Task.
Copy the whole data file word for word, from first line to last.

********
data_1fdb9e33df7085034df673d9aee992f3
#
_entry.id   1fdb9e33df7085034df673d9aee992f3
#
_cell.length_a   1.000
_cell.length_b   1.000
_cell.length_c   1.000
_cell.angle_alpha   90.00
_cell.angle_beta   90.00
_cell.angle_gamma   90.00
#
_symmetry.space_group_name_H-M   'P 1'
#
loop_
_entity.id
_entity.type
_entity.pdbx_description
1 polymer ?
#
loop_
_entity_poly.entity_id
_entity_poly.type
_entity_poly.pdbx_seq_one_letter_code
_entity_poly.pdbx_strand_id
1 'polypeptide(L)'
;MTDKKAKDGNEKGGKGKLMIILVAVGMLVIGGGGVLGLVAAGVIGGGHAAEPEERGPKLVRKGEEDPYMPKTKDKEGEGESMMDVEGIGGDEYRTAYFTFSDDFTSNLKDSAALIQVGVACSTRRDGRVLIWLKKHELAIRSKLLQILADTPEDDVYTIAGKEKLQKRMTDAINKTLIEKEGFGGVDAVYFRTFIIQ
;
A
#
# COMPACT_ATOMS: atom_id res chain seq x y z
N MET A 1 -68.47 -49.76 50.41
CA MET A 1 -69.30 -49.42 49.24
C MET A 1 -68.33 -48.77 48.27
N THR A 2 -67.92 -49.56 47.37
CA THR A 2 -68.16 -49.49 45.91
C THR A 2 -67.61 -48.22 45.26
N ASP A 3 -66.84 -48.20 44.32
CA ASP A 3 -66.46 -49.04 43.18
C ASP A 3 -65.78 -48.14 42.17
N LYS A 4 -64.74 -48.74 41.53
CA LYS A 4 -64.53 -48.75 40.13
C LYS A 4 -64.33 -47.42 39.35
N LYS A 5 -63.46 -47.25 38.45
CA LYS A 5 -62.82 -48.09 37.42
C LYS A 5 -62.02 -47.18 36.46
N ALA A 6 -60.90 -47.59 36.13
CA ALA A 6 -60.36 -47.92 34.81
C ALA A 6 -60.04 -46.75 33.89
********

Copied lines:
data_1fdb9e33df7085034df673d9aee992f3
#
_entry.id   1fdb9e33df7085034df673d9aee992f3
#
_cell.length_a   1.000
_cell.length_b   1.000
_cell.length_c   1.000
_cell.angle_alpha   90.00
_cell.angle_beta   90.00
_cell.angle_gamma   90.00
#
_symmetry.space_group_name_H-M   'P 1'
#
loop_
_entity.id
_entity.type
_entity.pdbx_description
1 polymer ?
#
loop_
_entity_poly.entity_id
_entity_poly.type
_entity_poly.pdbx_seq_one_letter_code
_entity_poly.pdbx_strand_id
1 'polypeptide(L)'
;MTDKKAKDGNEKGGKGKLMIILVAVGMLVIGGGGVLGLVAAGVIGGGHAAEPEERGPKLVRKGEEDPYMPKTKDKEGEGESMMDVEGIGGDEYRTAYFTFSDDFTSNLKDSAALIQVGVACSTRRDGRVLIWLKKHELAIRSKLLQILADTPEDDVYTIAGKEKLQKRMTDAINKTLIEKEGFGGVDAVYFRTFIIQ
;
A
#
# COMPACT_ATOMS: atom_id res chain seq x y z
N MET A 1 -68.47 -49.76 50.41
CA MET A 1 -69.30 -49.42 49.24
C MET A 1 -68.33 -48.77 48.27
N THR A 2 -67.92 -49.56 47.37
CA THR A 2 -68.16 -49.49 45.91
C THR A 2 -67.61 -48.22 45.26
N ASP A 3 -66.84 -48.20 44.32
CA ASP A 3 -66.46 -49.04 43.18
C ASP A 3 -65.78 -48.14 42.17
N LYS A 4 -64.74 -48.74 41.53
CA LYS A 4 -64.53 -48.75 40.13
C LYS A 4 -64.33 -47.42 39.35
N LYS A 5 -63.46 -47.25 38.45
CA LYS A 5 -62.82 -48.09 37.42
C LYS A 5 -62.02 -47.18 36.46
N ALA A 6 -60.90 -47.59 36.13
CA ALA A 6 -60.36 -47.92 34.81
C ALA A 6 -60.04 -46.75 33.89